ManifestoChallenge #1: Reverse this statement“We must shift America from a needs, to a desires culture, people must be trained to desire, to want new things even before the old had been entirely consumed. We must shape a new mentality in America. Man’s desires must overshadow his needs.” Paul Mazur (Harvard Business Review, 1927) [6]

Challenge #2: Reclaim the means – stop obsessing with the ends“Modern anthropology … opposes the utilitarian assumption that the primitive chants as he sows seed because he believes that otherwise it will not grow, the assumption that his economic goal is primary, and his other activities are instrumental to it. The planting and the cultivating are no less important than the finished product. Life is not conceived as a linear progression directed to, and justified by, the achievement of a series of goals; it is a cycle in which ends cannot be isolated, one which cannot be dissected into a series of ends and means.” John Carroll [7]

Challenge #3: As things become increasingly automated – facilitate action not apathy“[W]hen it becomes automatic (on the other hand) its function is fulfilled, certainly, but it is also hermetically sealed. Automatism amounts to a closing-off, to a sort of functional self-sufficiency which exiles man to the irresponsibility of a mere spectator.” Jean Baudrillard [8]

Challenge #4: Bring an end to this vacuous celebrity designer BS“My juicer is not meant to squeeze lemons; it is meant to start conversations.” Philippe Starck [9]

Challenge #5: Interrupt legacy thinking and product lineages“All inventions and innovations, by definition, represent an advance in the art beyond existing base lines. Yet, most advances, particularly in retrospect, appear essentially incremental, evolutionary. If nature makes no sudden leaps, neither it would appear does technology.” Robert Heilbroner [10]

Challenge #6: Rather than feed the illusion of invincibility, work from the reality of uncertainty and transience“Everywhere gold glimmered in the half-light, transforming this derelict casino into a magical cavern from the Arabian Nights tales. But it held a deeper meaning for me, the sense that reality itself was a stage set that could be dismantled at any moment, and that no matter how magnificent anything appeared, it could be swept aside into the debris of the past.” J. G. Ballard [11]

Kleine Dada Soirée. Theo van Doesburg, 1922 Wikimedia Commons Public Domain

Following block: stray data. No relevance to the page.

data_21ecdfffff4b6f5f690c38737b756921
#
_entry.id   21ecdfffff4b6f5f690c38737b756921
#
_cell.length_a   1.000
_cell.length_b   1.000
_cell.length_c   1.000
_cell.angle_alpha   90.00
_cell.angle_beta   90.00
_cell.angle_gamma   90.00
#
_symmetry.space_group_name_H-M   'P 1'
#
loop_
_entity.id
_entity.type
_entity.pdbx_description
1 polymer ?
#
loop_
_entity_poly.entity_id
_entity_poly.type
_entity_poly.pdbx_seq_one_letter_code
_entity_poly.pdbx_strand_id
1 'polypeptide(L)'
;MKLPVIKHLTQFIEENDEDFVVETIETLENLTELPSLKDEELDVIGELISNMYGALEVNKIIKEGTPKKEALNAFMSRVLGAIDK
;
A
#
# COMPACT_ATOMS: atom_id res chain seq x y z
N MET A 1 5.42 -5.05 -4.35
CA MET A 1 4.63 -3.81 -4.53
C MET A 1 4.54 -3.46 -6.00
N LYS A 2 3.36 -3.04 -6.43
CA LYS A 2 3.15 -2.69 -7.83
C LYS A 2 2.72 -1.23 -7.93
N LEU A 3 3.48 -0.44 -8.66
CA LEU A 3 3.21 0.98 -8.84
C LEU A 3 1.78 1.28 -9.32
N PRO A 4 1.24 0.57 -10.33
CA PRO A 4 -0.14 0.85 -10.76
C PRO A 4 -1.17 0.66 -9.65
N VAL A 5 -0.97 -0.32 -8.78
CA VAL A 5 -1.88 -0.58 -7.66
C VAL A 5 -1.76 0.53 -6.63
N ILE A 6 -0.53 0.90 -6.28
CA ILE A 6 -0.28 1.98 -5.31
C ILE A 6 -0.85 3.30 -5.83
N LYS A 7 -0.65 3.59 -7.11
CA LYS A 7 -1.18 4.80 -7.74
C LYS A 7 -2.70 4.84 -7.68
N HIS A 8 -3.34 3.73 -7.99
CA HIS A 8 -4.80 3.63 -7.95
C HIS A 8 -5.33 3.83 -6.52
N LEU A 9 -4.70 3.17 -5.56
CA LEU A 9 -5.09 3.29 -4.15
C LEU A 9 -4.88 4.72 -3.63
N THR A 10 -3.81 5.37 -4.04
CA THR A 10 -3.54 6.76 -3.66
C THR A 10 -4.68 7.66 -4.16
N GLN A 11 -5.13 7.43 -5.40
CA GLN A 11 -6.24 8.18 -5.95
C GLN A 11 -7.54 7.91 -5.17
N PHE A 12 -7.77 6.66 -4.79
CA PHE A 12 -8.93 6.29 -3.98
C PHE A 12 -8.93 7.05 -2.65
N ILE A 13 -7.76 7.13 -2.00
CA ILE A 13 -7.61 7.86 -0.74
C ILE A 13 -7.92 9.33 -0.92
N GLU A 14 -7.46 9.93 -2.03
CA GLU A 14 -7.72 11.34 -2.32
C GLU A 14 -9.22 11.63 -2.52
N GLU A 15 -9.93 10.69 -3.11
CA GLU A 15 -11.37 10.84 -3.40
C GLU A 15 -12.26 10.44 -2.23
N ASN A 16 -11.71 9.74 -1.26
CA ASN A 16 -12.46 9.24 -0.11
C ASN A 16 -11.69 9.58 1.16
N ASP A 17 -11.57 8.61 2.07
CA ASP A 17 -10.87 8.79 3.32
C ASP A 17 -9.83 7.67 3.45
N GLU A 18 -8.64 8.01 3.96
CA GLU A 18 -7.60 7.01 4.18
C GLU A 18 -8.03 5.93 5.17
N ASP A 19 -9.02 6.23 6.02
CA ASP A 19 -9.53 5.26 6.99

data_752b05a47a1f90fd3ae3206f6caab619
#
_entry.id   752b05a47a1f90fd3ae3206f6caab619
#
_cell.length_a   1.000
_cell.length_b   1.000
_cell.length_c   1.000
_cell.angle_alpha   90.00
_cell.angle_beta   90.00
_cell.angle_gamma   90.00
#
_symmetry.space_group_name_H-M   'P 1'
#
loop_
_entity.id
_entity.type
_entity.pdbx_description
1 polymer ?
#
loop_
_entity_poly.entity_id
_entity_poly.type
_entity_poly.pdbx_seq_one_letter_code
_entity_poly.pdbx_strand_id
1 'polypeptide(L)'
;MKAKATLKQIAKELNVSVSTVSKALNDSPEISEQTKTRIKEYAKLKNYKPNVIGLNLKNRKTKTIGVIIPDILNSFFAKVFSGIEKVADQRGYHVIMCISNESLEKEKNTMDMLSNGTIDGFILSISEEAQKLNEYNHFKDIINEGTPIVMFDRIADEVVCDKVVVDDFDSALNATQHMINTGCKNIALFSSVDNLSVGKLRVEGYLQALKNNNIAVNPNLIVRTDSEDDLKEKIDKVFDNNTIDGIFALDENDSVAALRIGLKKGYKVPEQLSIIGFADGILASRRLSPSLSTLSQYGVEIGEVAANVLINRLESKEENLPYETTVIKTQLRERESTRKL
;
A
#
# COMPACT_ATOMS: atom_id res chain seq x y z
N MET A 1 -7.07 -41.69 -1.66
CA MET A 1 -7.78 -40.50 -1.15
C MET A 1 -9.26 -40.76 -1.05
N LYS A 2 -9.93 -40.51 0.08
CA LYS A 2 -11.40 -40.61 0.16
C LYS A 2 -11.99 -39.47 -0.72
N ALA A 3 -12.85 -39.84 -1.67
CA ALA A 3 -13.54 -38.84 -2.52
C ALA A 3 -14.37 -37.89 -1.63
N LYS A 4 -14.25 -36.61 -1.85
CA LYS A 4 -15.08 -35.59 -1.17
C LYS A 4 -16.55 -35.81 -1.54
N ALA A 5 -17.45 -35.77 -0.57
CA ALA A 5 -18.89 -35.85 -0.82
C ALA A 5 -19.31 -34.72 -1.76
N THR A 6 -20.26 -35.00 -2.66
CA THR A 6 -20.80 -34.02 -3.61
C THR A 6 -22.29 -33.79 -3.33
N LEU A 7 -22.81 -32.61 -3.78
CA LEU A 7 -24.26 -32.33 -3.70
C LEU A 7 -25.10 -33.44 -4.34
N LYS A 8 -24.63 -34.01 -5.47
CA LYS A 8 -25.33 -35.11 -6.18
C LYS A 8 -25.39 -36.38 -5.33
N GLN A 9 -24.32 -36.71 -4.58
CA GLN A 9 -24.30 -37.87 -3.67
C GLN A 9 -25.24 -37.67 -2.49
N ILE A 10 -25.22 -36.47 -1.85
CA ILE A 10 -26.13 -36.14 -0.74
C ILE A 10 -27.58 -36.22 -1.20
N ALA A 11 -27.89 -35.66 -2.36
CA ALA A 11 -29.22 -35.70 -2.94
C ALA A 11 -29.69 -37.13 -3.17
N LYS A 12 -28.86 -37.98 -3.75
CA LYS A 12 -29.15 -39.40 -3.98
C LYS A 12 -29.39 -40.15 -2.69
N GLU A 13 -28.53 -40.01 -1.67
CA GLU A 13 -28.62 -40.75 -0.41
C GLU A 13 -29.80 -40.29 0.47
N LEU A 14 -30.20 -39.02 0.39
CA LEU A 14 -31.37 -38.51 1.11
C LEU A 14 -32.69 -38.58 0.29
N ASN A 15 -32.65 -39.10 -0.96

Challenge #7: Set aside the easier work of armchair critique and take up the more difficult work of proposing viable alternatives“It is true that I can better tell you what we don’t do than what we do do.” William Morris [12]

Challenge #8: Ask yourself (before putting things in the world): Am I prepared to play God?“It’s not right to play God with masses of people. To be God you have to know what you’re doing. And to do any good at all, just believing you’re right and your motives are good isn’t enough.” Ursula K. Le Guin [13]

Challenge #9: Design ecologically“One merges into another, groups melt into ecological groups until the time when what we know as life meets and enters what we think of as non-life: barnacle and rock, rock and earth, earth and tree, tree and rain and air. And the units nestle into the whole and are inseparable from it … all things are one thing and one thing is all things – plankton, a shimmering phosphorescence on the sea and the spinning planets and an expanding universe, all bound together by the elastic string of time. It is advisable to look from the tide pool to the stars and then back to the tide pool again.” John Steinbeck [14]

Challenge #10: Adopt a khadi mentality“True progress lies in the direction of decentralization, both territorial and functional, in the development of the spirit of local and personal initiative, and of free federation from the simple to the compound, in lieu of the present hierarchy from the centre to the periphery.” Petr Kropotkin [15]

Challenge #11: Be patient for the quiet days“Another world is not only possible, she is on her way. On a quiet day, I can hear her breathing.” Arundhati Roy [16]

Challenge #12: Start building the future you want, with or without technology“People ask me to predict the future, when all I want to do is prevent it. Better yet, build it. Predicting the future is much too easy, anyway. You look at the people around you, the street you stand on, the visible air you breathe, and predict more of the same. To hell with more. I want better.” Ray Bradbury [17]